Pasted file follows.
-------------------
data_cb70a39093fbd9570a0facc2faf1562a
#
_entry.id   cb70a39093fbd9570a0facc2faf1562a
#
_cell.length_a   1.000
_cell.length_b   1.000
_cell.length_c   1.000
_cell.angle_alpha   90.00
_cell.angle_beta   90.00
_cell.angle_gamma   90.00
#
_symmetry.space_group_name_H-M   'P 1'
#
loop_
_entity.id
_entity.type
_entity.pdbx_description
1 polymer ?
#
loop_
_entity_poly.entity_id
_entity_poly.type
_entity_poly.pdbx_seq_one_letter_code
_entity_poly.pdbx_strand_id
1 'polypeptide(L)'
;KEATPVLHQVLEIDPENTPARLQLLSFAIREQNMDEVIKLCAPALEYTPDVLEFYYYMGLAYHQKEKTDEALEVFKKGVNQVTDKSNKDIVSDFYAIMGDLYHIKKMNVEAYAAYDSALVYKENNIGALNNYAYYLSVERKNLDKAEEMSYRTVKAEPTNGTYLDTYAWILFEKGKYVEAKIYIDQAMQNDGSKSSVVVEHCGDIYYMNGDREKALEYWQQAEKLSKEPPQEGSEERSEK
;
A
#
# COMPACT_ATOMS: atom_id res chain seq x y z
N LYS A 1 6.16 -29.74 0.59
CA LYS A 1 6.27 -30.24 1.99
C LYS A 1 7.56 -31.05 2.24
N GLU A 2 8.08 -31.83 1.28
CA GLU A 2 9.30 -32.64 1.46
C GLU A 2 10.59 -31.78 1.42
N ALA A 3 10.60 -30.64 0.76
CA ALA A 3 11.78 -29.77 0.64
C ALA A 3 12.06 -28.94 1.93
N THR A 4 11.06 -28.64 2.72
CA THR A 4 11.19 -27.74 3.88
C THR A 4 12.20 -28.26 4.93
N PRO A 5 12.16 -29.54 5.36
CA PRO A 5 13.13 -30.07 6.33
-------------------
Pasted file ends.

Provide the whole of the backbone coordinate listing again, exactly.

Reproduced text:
data_cb70a39093fbd9570a0facc2faf1562a
#
_entry.id   cb70a39093fbd9570a0facc2faf1562a
#
_cell.length_a   1.000
_cell.length_b   1.000
_cell.length_c   1.000
_cell.angle_alpha   90.00
_cell.angle_beta   90.00
_cell.angle_gamma   90.00
#
_symmetry.space_group_name_H-M   'P 1'
#
loop_
_entity.id
_entity.type
_entity.pdbx_description
1 polymer ?
#
loop_
_entity_poly.entity_id
_entity_poly.type
_entity_poly.pdbx_seq_one_letter_code
_entity_poly.pdbx_strand_id
1 'polypeptide(L)'
;KEATPVLHQVLEIDPENTPARLQLLSFAIREQNMDEVIKLCAPALEYTPDVLEFYYYMGLAYHQKEKTDEALEVFKKGVNQVTDKSNKDIVSDFYAIMGDLYHIKKMNVEAYAAYDSALVYKENNIGALNNYAYYLSVERKNLDKAEEMSYRTVKAEPTNGTYLDTYAWILFEKGKYVEAKIYIDQAMQNDGSKSSVVVEHCGDIYYMNGDREKALEYWQQAEKLSKEPPQEGSEERSEK
;
A
#
# COMPACT_ATOMS: atom_id res chain seq x y z
N LYS A 1 6.16 -29.74 0.59
CA LYS A 1 6.27 -30.24 1.99
C LYS A 1 7.56 -31.05 2.24
N GLU A 2 8.08 -31.83 1.28
CA GLU A 2 9.30 -32.64 1.46
C GLU A 2 10.59 -31.78 1.42
N ALA A 3 10.60 -30.64 0.76
CA ALA A 3 11.78 -29.77 0.64
C ALA A 3 12.06 -28.94 1.93
N THR A 4 11.06 -28.64 2.72
CA THR A 4 11.19 -27.74 3.88
C THR A 4 12.20 -28.26 4.93
N PRO A 5 12.16 -29.54 5.36
CA PRO A 5 13.13 -30.07 6.33